No president is an islandPresident Moon Jae-in risked a full-scale faceoff with the legislature by sticking to his choice of former UN official Kang Kyung-wha as his foreign minister. The Blue House explained that it can no longer afford a vacancy in the top diplomat position as it has to prepare for a summit meeting in Washington.
It is true that the circumstances on the foreign affairs and security fronts are too grave to stall the appointment of the chief of our foreign ministry. Moon’s choice of a women without credentials and not a part of the clubby foreign ministry clan had been praised as being refreshing. But the confirmation process exposed too many of Kang’s ethical flaws, from using a fake address to tax dodging and plagiarism allegations. She missed most of the guidelines Moon himself set for eligibility for senior public positions. Moreover, Kang did not demonstrate any vision or capabilities in public policymaking sufficient to make up for private shortcomings.
Yet Moon pushed ahead because Kang was evidently popular with the public. He also railroaded through the appointment of Kim Sang-jo, chosen to lead the Fair Trade Commission, who was also strongly contested by the opposition. If he goes ahead with decisions backed solely by public support he will jeopardize his relationship with the legislature. The new government’s policies could hit major snags without support from the opposition-led legislature. The three opposition parties are already warning that they won’t cooperate with the remaining confirmations and bills for a supplementary budget and government reorganization plan. They say the president has disregarded the legislature and they have a point.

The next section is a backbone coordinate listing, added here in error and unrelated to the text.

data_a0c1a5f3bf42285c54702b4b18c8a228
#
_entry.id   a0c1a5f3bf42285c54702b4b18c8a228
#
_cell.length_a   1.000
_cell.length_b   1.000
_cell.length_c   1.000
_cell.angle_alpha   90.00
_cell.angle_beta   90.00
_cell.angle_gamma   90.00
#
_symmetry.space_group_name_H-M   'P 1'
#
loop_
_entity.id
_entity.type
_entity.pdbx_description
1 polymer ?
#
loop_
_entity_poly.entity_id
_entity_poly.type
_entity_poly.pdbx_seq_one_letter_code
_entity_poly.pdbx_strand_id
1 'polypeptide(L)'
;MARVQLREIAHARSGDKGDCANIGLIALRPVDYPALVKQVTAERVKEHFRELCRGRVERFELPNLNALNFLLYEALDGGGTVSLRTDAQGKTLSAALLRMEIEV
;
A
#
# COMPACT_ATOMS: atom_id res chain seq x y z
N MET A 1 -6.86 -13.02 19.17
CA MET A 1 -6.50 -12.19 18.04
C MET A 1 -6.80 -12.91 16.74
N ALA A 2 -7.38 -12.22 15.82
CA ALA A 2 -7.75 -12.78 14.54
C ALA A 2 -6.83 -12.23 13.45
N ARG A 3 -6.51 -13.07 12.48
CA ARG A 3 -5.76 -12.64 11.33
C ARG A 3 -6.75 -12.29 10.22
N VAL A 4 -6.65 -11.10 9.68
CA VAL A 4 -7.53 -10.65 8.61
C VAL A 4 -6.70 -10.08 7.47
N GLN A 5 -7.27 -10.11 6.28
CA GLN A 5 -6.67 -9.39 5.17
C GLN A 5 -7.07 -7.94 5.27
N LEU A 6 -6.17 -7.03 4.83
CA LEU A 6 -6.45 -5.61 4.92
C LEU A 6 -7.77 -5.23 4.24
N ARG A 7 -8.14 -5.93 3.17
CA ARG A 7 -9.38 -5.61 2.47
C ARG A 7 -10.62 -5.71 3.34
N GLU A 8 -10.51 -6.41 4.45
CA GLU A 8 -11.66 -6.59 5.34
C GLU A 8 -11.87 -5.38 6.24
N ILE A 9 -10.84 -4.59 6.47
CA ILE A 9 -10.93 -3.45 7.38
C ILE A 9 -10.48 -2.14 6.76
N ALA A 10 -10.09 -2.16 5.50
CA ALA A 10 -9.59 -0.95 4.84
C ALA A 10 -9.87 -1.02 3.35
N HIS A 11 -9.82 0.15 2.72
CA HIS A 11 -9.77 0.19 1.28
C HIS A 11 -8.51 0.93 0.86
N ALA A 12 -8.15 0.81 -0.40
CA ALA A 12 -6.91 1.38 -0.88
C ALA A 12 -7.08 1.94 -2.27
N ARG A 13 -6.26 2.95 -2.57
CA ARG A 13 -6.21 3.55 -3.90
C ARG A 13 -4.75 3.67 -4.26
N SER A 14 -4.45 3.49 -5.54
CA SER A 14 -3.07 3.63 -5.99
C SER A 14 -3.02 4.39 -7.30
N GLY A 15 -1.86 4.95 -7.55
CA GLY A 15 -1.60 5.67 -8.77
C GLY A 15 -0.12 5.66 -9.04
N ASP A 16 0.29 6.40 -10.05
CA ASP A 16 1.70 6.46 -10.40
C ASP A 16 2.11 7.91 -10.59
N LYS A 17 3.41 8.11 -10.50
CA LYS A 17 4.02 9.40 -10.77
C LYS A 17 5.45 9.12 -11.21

Moon must change his ways. He must not force other controversial choices that fail to get consent from the opposition. Admitting to its appointment failures, the Blue House this week activated a committee to recommend candidates for vacant cabinet positions. Moon must end his unilateral recruitments and slipshot vetting processes. The committee must recommend at least three names for every position and scrutinize them independently. Cho Kuk, the senior presidential secretary for civil affairs, should apologize for the fiasco over Justice Minister nominee Ahn Kyong-whan.
Moon must sincerely communicate with the legislature and stop thinking he can get his way because he has the backing of the public.
JoongAng Ilbo, June 19, Page 30